Faithlife Sermons

A Season of Hope - Pt. 3

A Season of Hope  •  Sermon  •  Submitted   •  Presented   •  22:51
0 ratings
Cole Barnett Video
John - Hey friend, we are glad you are here today! I am John Winders, the lead pastor.
Andrew - And I am Andrew Wring, one of many who help with worship here at Fellowship.
John - We are grateful that you have chosen to celebrate our Risen Savior with us today!
Andrew -
Intro Easter Video
Today we celebrate the risen Jesus - the One who came to seek and to save those who are lost!
If you have joined us the past couple of weeks, we have tried to remind ourselves of the eternal perspective that this risen savior alone gives.
It is in Christ alone our hope is found. It truly is because of Him we can face tomorrow, but not just tomorrow, because of Christ we can face forever!
Friend, the implications of the Gospel of Jesus Christ changes everything! It changes our worldview and the way we progress through the Christian life! And as we study, apply, and live out the truths of what Christ accomplished it continually molds every facet of our lives!
Especially in times of uncertainty, we hold to the hope of the only One who is always certain - the One who is always the same, always in control, and always right - our sovereign creator.
Since the beginning of time, this Creator has been actively involved in the lives of his creation. loving, Informing, Redeeming those who are contrary to Him.
This is the story of the Gospel - that a righteous God would extend righteousness to the unrighteous through faith in the Gospel.
God has worked out his plan of saving the lost through the finished work of Jesus. And we are going to look today at the reality of faith and the hope it actuates.
Join me please if you have a bible and turn to 1 Corinthians 15.
For some, this is a familiar passage. For others, your not quite sure what a corinthian is.
That’s ok - wherever you are in your knowledge of the Bible, you aren’t quite where this 5 year old boy was…
Five-year-old Brian who had a pivotal verse to recite in an Easter program: “He is not here, he is risen” (Luke 24:6). Unfortunately, he could not remember what to say, and the director had to quietly remind him of his line. He then confidently grabbed the microphone and triumphantly shouted, “He’s not here; He’s in prison!”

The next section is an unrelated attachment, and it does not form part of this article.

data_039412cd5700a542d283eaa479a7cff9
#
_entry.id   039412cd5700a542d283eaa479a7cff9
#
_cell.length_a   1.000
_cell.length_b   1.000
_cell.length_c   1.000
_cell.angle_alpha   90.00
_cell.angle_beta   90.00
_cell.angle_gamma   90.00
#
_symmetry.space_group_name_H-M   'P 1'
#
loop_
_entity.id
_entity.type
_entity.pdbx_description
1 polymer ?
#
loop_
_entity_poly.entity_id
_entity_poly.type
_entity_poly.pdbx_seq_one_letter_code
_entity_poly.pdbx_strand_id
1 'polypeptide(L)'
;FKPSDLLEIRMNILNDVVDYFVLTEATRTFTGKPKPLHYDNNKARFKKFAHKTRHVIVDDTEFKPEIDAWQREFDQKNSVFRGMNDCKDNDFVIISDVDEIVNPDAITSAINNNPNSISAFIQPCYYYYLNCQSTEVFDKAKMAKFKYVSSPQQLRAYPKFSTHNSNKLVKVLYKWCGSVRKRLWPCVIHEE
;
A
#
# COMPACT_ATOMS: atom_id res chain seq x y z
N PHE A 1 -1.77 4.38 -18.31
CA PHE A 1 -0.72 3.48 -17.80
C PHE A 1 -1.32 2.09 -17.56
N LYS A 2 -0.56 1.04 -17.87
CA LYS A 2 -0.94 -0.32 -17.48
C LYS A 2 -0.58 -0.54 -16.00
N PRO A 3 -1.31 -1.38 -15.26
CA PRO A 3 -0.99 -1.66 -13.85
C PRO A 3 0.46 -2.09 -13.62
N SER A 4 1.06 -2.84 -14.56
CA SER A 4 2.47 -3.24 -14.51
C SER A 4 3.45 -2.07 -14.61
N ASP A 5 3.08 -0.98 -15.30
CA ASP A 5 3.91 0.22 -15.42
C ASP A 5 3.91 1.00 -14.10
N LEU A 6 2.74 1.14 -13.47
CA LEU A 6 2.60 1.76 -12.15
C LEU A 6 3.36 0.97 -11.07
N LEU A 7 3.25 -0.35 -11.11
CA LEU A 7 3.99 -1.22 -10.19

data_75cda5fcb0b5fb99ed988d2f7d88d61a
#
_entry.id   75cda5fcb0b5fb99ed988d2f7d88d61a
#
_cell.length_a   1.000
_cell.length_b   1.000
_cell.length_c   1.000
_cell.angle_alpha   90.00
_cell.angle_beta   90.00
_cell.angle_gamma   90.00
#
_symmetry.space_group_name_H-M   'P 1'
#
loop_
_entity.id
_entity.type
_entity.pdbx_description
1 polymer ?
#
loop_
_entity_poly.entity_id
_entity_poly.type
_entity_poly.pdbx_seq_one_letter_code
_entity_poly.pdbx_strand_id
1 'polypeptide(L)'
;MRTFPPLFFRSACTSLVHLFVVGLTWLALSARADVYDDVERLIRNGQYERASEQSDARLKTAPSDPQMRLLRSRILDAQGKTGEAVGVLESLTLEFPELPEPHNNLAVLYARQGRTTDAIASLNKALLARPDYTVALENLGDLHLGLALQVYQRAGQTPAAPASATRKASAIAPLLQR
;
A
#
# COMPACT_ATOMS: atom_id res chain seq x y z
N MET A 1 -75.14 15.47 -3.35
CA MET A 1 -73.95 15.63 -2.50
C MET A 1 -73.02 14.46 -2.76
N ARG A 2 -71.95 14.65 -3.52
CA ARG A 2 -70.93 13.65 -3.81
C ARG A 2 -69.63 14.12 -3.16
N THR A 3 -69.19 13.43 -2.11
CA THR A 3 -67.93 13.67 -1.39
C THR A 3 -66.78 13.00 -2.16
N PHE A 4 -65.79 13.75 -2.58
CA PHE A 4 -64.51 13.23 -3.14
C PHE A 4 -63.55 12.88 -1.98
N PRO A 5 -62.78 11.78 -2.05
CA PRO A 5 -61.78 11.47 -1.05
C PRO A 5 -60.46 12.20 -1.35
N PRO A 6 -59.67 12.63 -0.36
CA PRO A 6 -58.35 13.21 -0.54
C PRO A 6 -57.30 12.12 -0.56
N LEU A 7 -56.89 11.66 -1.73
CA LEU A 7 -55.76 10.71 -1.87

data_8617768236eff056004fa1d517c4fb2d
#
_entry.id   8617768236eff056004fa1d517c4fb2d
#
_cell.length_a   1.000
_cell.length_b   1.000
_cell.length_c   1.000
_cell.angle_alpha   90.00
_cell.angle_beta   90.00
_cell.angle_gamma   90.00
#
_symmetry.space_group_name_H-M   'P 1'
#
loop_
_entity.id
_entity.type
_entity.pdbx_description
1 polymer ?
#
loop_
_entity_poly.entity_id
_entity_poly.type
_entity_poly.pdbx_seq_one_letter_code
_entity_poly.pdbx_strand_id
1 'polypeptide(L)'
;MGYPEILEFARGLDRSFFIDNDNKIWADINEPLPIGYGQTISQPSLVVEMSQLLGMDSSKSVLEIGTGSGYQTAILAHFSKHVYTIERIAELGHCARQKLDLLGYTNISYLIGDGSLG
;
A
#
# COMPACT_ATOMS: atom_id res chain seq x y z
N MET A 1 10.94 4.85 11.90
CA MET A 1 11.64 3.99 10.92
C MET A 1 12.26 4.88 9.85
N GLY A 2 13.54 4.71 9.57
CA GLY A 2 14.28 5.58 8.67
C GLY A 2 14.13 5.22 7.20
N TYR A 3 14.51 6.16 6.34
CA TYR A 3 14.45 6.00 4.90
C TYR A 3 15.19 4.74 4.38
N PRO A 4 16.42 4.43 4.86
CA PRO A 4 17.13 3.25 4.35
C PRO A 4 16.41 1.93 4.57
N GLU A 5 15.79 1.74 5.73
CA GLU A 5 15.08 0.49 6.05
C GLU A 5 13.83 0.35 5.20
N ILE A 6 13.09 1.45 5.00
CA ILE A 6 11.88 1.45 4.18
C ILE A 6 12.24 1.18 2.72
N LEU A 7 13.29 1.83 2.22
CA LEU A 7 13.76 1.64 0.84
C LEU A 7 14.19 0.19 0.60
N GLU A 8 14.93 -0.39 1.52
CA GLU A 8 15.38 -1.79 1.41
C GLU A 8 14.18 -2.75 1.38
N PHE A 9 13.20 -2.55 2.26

Well, friend, whether you know where 1 Corinthians is or not, we will do our best today to help you where you are at.
For a little background to this passage:
It is following the death, resurrection, and ascension of Jesus , we find a man who was very religious in Judaism named Saul. He was well known for correcting those who weren’t doing things the way Judaism said they had to be done. This Saul actually persecuted people who said they were following Jesus. As you fast forward through the storyline of Saul, he is confronted by the resurrected Jesus and in short, he converts to faith in this Jesus. Christ transforms his life and this Persecuting Saul becomes more well known as Paul. In fact, God uses this Paul to write the majority of the NT. It’s fascinating to see how all throughout the scriptures God uses the least likely to fulfill His mission. And this Paul is the one who is writing here in 1 Corinthians.
As he is writing to the followers of Jesus at Corinth, he is reminding them of their unified foundation in Christ and how Jesus is worthy of their all.
Specifically here in 1 Corinthians 15, Paul gives us hope from the reality of Christ’s victory.
Look with me if you would to at the first 11 verses there in 1 corinthians 15:
1 Corinthians 15:1–11 NKJV
1 Moreover, brethren, I declare to you the gospel which I preached to you, which also you received and in which you stand, 2 by which also you are saved, if you hold fast that word which I preached to you—unless you believed in vain. 3 For I delivered to you first of all that which I also received: that Christ died for our sins according to the Scriptures, 4 and that He was buried, and that He rose again the third day according to the Scriptures, 5 and that He was seen by Cephas, then by the twelve. 6 After that He was seen by over five hundred brethren at once, of whom the greater part remain to the present, but some have fallen asleep. 7 After that He was seen by James, then by all the apostles. 8 Then last of all He was seen by me also, as by one born out of due time. 9 For I am the least of the apostles, who am not worthy to be called an apostle, because I persecuted the church of God. 10 But by the grace of God I am what I am, and His grace toward me was not in vain; but I labored more abundantly than they all, yet not I, but the grace of God which was with me. 11 Therefore, whether it was I or they, so we preach and so you believed.
Here we see the Reality of Christ’s Resurrection: